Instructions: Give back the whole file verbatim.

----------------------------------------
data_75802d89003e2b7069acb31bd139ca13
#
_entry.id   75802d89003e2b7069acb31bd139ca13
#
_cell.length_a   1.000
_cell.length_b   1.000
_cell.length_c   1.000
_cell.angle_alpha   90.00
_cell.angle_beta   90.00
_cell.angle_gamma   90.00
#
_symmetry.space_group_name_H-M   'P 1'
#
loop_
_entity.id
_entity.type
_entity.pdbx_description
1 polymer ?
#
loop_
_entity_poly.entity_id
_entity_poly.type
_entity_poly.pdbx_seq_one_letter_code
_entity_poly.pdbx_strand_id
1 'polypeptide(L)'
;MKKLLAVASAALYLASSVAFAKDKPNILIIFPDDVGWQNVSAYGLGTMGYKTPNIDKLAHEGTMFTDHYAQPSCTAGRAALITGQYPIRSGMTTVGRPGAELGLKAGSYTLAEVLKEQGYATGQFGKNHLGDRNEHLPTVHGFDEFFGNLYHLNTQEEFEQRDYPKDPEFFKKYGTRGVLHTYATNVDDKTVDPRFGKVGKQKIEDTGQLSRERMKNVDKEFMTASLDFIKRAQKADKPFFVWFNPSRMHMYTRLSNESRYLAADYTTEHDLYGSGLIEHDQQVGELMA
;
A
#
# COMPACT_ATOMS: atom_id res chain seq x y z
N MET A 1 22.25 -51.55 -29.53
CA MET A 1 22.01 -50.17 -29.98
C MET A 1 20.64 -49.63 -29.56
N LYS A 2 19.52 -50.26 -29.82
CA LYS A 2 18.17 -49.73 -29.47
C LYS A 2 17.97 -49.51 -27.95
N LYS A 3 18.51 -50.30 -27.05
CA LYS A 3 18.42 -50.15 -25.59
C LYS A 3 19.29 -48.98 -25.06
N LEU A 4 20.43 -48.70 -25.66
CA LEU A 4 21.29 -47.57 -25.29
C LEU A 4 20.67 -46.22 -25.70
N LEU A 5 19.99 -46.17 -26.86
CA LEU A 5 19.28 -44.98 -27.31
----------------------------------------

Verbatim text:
data_75802d89003e2b7069acb31bd139ca13
#
_entry.id   75802d89003e2b7069acb31bd139ca13
#
_cell.length_a   1.000
_cell.length_b   1.000
_cell.length_c   1.000
_cell.angle_alpha   90.00
_cell.angle_beta   90.00
_cell.angle_gamma   90.00
#
_symmetry.space_group_name_H-M   'P 1'
#
loop_
_entity.id
_entity.type
_entity.pdbx_description
1 polymer ?
#
loop_
_entity_poly.entity_id
_entity_poly.type
_entity_poly.pdbx_seq_one_letter_code
_entity_poly.pdbx_strand_id
1 'polypeptide(L)'
;MKKLLAVASAALYLASSVAFAKDKPNILIIFPDDVGWQNVSAYGLGTMGYKTPNIDKLAHEGTMFTDHYAQPSCTAGRAALITGQYPIRSGMTTVGRPGAELGLKAGSYTLAEVLKEQGYATGQFGKNHLGDRNEHLPTVHGFDEFFGNLYHLNTQEEFEQRDYPKDPEFFKKYGTRGVLHTYATNVDDKTVDPRFGKVGKQKIEDTGQLSRERMKNVDKEFMTASLDFIKRAQKADKPFFVWFNPSRMHMYTRLSNESRYLAADYTTEHDLYGSGLIEHDQQVGELMA
;
A
#
# COMPACT_ATOMS: atom_id res chain seq x y z
N MET A 1 22.25 -51.55 -29.53
CA MET A 1 22.01 -50.17 -29.98
C MET A 1 20.64 -49.63 -29.56
N LYS A 2 19.52 -50.26 -29.82
CA LYS A 2 18.17 -49.73 -29.47
C LYS A 2 17.97 -49.51 -27.95
N LYS A 3 18.51 -50.30 -27.05
CA LYS A 3 18.42 -50.15 -25.59
C LYS A 3 19.29 -48.98 -25.06
N LEU A 4 20.43 -48.70 -25.66
CA LEU A 4 21.29 -47.57 -25.29
C LEU A 4 20.67 -46.22 -25.70
N LEU A 5 19.99 -46.17 -26.86
CA LEU A 5 19.28 -44.98 -27.31